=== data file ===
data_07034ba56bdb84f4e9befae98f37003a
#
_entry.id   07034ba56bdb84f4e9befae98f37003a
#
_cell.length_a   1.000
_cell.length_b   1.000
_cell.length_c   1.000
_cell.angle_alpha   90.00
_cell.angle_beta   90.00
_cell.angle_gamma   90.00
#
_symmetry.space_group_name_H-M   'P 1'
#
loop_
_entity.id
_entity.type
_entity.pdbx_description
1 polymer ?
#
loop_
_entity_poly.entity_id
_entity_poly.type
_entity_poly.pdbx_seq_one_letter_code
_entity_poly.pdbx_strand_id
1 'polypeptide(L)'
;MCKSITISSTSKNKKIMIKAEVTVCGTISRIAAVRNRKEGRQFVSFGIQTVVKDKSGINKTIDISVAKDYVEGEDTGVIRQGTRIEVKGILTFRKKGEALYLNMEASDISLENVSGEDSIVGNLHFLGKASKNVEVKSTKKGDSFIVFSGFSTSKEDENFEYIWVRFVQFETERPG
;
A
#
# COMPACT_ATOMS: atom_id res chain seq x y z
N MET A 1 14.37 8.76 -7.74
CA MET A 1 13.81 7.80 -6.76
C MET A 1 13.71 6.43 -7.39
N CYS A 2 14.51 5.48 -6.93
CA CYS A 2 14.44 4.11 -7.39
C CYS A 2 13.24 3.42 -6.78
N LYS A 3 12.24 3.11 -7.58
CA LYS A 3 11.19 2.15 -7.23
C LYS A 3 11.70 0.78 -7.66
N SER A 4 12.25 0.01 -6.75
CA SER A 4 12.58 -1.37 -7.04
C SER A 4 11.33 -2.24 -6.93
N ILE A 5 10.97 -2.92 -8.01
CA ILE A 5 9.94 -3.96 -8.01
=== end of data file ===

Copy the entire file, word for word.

data_07034ba56bdb84f4e9befae98f37003a
#
_entry.id   07034ba56bdb84f4e9befae98f37003a
#
_cell.length_a   1.000
_cell.length_b   1.000
_cell.length_c   1.000
_cell.angle_alpha   90.00
_cell.angle_beta   90.00
_cell.angle_gamma   90.00
#
_symmetry.space_group_name_H-M   'P 1'
#
loop_
_entity.id
_entity.type
_entity.pdbx_description
1 polymer ?
#
loop_
_entity_poly.entity_id
_entity_poly.type
_entity_poly.pdbx_seq_one_letter_code
_entity_poly.pdbx_strand_id
1 'polypeptide(L)'
;MCKSITISSTSKNKKIMIKAEVTVCGTISRIAAVRNRKEGRQFVSFGIQTVVKDKSGINKTIDISVAKDYVEGEDTGVIRQGTRIEVKGILTFRKKGEALYLNMEASDISLENVSGEDSIVGNLHFLGKASKNVEVKSTKKGDSFIVFSGFSTSKEDENFEYIWVRFVQFETERPG
;
A
#
# COMPACT_ATOMS: atom_id res chain seq x y z
N MET A 1 14.37 8.76 -7.74
CA MET A 1 13.81 7.80 -6.76
C MET A 1 13.71 6.43 -7.39
N CYS A 2 14.51 5.48 -6.93
CA CYS A 2 14.44 4.11 -7.39
C CYS A 2 13.24 3.42 -6.78
N LYS A 3 12.24 3.11 -7.58
CA LYS A 3 11.19 2.15 -7.23
C LYS A 3 11.70 0.78 -7.66
N SER A 4 12.25 0.01 -6.75
CA SER A 4 12.58 -1.37 -7.04
C SER A 4 11.33 -2.24 -6.93
N ILE A 5 10.97 -2.92 -8.01
CA ILE A 5 9.94 -3.96 -8.01